Agencies might want to take the data problem head-on, but with so much data and so few dedicated staffers, where can they begin?
Recently, the federal government created a North Star for data guidance. The Federal Data Strategy illuminates 10 key principles and 40 best practices for data management at agencies. The strategy features an action plan, which includes ideas for pilots and coalitions for the data community.
The President’s Management Agenda also highlighted that data shouldn’t just be stored; it should be leveraged as a strategic asset. Now, with another recently passed law, federal agencies are required to have chief data officers, a new executive seat within the technology hierarchy. Chief data officers will work together on a council to improve standardization and data sharing.
These large-scale motions will jointly work to clean up the data jungle. But while it’s important to have encouragement from higher-ups, raising an organization of clean, standardized and usable data takes a village.
Employees that previously weren’t involved heavily in data need to have access to actionable information so that they can improve their own processes. Data can be used to discover cost savings, identify duplicative efforts and catch cases of fraud or waste.
In the Defense Logistics Agency, for example, investments in data visualization tools have already uncovered gold nuggets of cost savings. Visualization tools show data in graphical, easily understood ways and they’re one of the easiest methods for recognizing meaning in expansive data sets.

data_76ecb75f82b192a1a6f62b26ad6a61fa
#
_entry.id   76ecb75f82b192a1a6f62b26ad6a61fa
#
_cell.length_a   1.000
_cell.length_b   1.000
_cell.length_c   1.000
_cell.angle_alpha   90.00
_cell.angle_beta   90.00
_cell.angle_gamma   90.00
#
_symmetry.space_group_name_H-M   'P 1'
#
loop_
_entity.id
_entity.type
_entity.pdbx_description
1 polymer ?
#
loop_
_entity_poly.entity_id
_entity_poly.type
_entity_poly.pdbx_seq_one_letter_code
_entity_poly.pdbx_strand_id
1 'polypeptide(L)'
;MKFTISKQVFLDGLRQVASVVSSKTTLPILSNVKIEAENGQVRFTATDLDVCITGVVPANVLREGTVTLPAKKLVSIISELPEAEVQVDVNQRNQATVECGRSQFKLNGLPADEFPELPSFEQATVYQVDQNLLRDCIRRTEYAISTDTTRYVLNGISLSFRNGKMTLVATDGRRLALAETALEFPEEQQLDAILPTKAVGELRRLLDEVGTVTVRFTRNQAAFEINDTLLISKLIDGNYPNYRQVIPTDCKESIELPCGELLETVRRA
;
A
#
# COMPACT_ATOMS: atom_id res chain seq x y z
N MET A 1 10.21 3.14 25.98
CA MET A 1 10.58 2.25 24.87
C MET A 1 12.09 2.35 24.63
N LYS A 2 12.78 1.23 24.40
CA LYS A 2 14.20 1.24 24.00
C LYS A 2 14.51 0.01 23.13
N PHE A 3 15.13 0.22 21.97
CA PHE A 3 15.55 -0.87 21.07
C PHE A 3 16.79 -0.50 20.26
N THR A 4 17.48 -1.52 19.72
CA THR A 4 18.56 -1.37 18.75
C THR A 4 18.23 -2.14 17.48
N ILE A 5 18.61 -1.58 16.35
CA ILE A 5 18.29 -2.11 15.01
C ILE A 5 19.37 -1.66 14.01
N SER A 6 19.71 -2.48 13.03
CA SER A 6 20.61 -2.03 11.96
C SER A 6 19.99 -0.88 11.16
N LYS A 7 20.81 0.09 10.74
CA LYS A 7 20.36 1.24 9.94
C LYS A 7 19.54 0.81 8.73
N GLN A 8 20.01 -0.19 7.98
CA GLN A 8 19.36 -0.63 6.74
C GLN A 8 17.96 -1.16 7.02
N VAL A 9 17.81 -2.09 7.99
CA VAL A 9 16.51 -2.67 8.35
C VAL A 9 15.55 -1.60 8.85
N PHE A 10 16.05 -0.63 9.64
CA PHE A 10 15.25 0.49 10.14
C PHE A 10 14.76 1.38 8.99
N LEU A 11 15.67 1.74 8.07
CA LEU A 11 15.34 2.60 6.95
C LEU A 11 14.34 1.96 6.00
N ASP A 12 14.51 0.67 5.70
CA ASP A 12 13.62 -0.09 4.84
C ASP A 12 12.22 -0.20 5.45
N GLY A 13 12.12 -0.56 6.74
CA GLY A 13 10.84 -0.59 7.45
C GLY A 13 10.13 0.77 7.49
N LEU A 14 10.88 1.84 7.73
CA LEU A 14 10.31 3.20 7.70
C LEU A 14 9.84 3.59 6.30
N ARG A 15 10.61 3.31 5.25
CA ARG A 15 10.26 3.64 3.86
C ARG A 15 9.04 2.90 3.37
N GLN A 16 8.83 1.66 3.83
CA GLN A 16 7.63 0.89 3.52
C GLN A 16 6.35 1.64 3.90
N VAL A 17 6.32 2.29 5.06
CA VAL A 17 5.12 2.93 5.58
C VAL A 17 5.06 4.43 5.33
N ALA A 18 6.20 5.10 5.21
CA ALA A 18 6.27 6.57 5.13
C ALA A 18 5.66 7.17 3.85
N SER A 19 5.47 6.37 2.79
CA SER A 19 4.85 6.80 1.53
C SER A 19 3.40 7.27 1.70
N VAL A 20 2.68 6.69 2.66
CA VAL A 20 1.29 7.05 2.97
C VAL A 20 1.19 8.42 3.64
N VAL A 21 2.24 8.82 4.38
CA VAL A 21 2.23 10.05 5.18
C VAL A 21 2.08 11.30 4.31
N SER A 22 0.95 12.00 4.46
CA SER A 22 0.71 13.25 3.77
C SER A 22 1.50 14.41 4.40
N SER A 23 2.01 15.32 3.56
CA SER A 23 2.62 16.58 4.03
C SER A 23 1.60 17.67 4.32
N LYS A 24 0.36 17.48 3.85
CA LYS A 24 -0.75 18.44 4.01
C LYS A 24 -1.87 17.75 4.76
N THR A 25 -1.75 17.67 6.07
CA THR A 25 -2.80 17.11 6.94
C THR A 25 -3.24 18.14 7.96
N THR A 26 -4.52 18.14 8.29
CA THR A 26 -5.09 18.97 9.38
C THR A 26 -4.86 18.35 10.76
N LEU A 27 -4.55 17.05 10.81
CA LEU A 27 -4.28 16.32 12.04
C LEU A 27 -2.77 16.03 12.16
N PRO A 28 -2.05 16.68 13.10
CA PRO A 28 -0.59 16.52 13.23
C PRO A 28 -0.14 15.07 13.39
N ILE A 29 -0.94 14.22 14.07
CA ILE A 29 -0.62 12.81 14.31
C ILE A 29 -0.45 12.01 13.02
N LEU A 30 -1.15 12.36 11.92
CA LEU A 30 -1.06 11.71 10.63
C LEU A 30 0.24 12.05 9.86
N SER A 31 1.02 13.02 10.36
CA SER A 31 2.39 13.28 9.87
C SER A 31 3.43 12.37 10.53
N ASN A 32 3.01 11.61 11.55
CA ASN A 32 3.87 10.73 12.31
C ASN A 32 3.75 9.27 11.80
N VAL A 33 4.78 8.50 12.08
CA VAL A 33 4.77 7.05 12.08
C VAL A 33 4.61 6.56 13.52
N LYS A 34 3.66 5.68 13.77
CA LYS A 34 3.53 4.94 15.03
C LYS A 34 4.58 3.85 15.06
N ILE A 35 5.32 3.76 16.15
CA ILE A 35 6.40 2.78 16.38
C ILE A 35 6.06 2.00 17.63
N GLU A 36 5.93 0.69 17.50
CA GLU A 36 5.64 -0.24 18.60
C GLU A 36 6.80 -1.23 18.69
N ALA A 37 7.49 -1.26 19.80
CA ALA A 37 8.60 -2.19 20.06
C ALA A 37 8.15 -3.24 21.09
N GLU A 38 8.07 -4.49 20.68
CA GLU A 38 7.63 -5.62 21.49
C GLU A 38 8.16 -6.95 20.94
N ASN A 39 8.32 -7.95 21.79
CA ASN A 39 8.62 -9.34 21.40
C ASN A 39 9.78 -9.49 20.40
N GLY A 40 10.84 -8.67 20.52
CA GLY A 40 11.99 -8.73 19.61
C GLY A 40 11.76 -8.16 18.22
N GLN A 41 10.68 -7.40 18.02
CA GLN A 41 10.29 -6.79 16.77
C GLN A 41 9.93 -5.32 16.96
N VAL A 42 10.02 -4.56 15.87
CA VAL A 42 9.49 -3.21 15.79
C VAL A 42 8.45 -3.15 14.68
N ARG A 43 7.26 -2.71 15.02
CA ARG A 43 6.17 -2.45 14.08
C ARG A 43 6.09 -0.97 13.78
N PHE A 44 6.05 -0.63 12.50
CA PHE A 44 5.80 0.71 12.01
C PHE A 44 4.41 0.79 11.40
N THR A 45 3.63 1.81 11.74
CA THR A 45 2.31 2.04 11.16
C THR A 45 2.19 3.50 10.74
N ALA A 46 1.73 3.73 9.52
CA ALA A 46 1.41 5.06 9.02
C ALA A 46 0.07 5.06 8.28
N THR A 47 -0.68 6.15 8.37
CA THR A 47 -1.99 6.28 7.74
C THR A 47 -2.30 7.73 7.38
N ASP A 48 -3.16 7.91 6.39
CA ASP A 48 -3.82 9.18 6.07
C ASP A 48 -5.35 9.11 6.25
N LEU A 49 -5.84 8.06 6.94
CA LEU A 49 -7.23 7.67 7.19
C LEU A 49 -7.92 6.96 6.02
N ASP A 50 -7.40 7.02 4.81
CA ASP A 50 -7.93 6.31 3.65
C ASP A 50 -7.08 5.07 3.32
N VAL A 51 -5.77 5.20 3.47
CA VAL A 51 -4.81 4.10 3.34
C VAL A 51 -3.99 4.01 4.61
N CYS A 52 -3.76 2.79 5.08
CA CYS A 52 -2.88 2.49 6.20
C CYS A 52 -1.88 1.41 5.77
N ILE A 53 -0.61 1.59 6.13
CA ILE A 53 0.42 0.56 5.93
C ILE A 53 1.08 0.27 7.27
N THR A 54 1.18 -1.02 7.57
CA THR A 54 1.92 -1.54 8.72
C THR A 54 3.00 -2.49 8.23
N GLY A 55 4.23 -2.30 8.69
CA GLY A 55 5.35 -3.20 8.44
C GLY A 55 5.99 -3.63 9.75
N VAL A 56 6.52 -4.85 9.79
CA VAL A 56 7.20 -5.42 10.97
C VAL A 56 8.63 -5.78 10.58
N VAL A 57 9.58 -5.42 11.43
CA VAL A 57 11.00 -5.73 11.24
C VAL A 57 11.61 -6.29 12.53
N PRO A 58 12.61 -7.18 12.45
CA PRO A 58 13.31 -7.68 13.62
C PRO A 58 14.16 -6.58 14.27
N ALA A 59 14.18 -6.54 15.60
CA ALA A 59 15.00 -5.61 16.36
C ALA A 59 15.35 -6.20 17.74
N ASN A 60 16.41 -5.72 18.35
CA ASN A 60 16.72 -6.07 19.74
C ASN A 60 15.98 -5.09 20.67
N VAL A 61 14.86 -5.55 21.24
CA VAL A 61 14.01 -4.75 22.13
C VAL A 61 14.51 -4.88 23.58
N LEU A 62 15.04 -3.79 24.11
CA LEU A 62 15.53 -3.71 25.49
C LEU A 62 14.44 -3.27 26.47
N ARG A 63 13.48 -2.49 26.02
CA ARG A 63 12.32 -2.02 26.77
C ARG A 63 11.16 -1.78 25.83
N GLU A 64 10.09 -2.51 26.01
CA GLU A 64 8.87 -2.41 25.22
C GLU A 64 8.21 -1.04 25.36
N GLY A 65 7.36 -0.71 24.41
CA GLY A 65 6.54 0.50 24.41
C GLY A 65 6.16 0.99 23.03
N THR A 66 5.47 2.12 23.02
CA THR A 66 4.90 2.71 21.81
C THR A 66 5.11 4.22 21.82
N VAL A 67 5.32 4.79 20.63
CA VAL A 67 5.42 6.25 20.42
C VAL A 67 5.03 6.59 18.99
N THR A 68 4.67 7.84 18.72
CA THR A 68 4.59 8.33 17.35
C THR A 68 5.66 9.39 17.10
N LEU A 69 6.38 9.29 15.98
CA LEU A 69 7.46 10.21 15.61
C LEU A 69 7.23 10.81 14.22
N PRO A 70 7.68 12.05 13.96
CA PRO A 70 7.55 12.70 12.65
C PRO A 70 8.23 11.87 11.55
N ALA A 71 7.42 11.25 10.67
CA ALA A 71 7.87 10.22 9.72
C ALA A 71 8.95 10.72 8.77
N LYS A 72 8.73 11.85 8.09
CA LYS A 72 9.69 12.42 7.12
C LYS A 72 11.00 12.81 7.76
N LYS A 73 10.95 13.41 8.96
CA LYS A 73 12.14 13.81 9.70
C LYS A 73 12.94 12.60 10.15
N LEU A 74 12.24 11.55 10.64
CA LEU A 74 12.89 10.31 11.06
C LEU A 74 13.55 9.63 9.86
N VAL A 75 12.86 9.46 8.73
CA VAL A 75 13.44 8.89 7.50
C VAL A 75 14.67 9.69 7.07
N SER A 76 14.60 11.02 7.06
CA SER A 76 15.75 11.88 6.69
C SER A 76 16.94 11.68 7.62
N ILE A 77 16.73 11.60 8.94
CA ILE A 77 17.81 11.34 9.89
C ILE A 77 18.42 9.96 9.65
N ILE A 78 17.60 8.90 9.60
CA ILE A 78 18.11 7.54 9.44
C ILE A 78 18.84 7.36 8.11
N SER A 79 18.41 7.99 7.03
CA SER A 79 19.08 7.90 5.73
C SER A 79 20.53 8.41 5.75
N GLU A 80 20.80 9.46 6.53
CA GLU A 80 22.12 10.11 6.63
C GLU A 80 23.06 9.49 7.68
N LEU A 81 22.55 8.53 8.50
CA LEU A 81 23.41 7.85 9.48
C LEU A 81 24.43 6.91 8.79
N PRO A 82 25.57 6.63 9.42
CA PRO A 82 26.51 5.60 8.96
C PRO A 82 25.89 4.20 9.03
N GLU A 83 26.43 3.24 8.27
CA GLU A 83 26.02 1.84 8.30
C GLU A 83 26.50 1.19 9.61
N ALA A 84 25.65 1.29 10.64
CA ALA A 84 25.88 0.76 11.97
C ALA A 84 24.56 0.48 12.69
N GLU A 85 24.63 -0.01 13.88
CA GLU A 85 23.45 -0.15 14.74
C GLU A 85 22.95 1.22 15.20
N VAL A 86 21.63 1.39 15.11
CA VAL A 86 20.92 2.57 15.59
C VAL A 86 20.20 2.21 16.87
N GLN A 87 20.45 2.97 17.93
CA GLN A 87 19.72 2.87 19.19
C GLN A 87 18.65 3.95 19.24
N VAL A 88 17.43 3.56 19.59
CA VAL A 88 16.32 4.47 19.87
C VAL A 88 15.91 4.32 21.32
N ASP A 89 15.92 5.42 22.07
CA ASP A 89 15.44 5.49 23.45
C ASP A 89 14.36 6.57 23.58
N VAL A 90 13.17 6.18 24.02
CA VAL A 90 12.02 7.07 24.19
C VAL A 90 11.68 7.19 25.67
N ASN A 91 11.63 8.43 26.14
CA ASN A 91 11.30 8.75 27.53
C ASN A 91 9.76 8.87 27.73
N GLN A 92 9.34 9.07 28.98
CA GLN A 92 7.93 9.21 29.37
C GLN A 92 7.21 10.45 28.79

Looking at its food and dining contracts, DLA quickly found pricing anomalies – which it was alerted to by the data visualization tool. As of August 2019, DLA was able to recoup $10,000 that was owed to the government.
DLA, which has a new Chief Data Office, data strategy and data governance plan, is at the frontier for making data available throughout entire organizations. Responsible for the military’s supply chain, DLA operates in 28 countries and has over 26,000 employees – and it wants each one to have easy access to data insights.
If agencies can standardize, quantify and clean their data, then they have the opportunity to share with larger communities, both internal and external. They can also bring in artificial intelligence and automation to analyze and act on their newfound intelligence. And with more eyes on their information, agencies have more chances to stop errors in their tracks and make way for mission gains.
This blog is an excerpt from GovLoop Academy’s recent course, “Finding Your Way Through the Data Jungle with Self Service Analytics in Government,” created in partnership with Alteryx. Access the full course here.